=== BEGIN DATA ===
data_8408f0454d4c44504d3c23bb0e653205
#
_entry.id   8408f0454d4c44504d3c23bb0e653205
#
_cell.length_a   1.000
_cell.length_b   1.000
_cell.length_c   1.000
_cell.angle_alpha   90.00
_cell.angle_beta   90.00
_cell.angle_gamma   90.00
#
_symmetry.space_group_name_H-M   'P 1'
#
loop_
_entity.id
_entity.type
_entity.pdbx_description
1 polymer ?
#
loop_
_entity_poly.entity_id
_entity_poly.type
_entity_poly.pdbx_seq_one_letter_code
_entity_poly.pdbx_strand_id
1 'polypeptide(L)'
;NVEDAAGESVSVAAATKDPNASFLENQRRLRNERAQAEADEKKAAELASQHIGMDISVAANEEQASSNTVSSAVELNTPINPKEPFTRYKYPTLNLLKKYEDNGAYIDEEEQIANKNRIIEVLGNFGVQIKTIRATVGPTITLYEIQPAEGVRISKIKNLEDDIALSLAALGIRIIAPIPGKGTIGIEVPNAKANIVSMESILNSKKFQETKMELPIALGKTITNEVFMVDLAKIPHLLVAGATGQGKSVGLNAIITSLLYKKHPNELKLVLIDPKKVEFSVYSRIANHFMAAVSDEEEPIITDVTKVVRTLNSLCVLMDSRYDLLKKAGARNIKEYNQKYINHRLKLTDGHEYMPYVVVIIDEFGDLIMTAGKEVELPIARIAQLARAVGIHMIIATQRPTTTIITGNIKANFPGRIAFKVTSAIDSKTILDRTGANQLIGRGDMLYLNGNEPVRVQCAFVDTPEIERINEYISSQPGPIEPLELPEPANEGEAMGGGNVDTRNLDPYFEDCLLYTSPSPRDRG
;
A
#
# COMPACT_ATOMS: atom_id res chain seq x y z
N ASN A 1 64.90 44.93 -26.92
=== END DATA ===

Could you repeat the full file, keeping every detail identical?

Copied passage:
data_8408f0454d4c44504d3c23bb0e653205
#
_entry.id   8408f0454d4c44504d3c23bb0e653205
#
_cell.length_a   1.000
_cell.length_b   1.000
_cell.length_c   1.000
_cell.angle_alpha   90.00
_cell.angle_beta   90.00
_cell.angle_gamma   90.00
#
_symmetry.space_group_name_H-M   'P 1'
#
loop_
_entity.id
_entity.type
_entity.pdbx_description
1 polymer ?
#
loop_
_entity_poly.entity_id
_entity_poly.type
_entity_poly.pdbx_seq_one_letter_code
_entity_poly.pdbx_strand_id
1 'polypeptide(L)'
;NVEDAAGESVSVAAATKDPNASFLENQRRLRNERAQAEADEKKAAELASQHIGMDISVAANEEQASSNTVSSAVELNTPINPKEPFTRYKYPTLNLLKKYEDNGAYIDEEEQIANKNRIIEVLGNFGVQIKTIRATVGPTITLYEIQPAEGVRISKIKNLEDDIALSLAALGIRIIAPIPGKGTIGIEVPNAKANIVSMESILNSKKFQETKMELPIALGKTITNEVFMVDLAKIPHLLVAGATGQGKSVGLNAIITSLLYKKHPNELKLVLIDPKKVEFSVYSRIANHFMAAVSDEEEPIITDVTKVVRTLNSLCVLMDSRYDLLKKAGARNIKEYNQKYINHRLKLTDGHEYMPYVVVIIDEFGDLIMTAGKEVELPIARIAQLARAVGIHMIIATQRPTTTIITGNIKANFPGRIAFKVTSAIDSKTILDRTGANQLIGRGDMLYLNGNEPVRVQCAFVDTPEIERINEYISSQPGPIEPLELPEPANEGEAMGGGNVDTRNLDPYFEDCLLYTSPSPRDRG
;
A
#
# COMPACT_ATOMS: atom_id res chain seq x y z
N ASN A 1 64.90 44.93 -26.92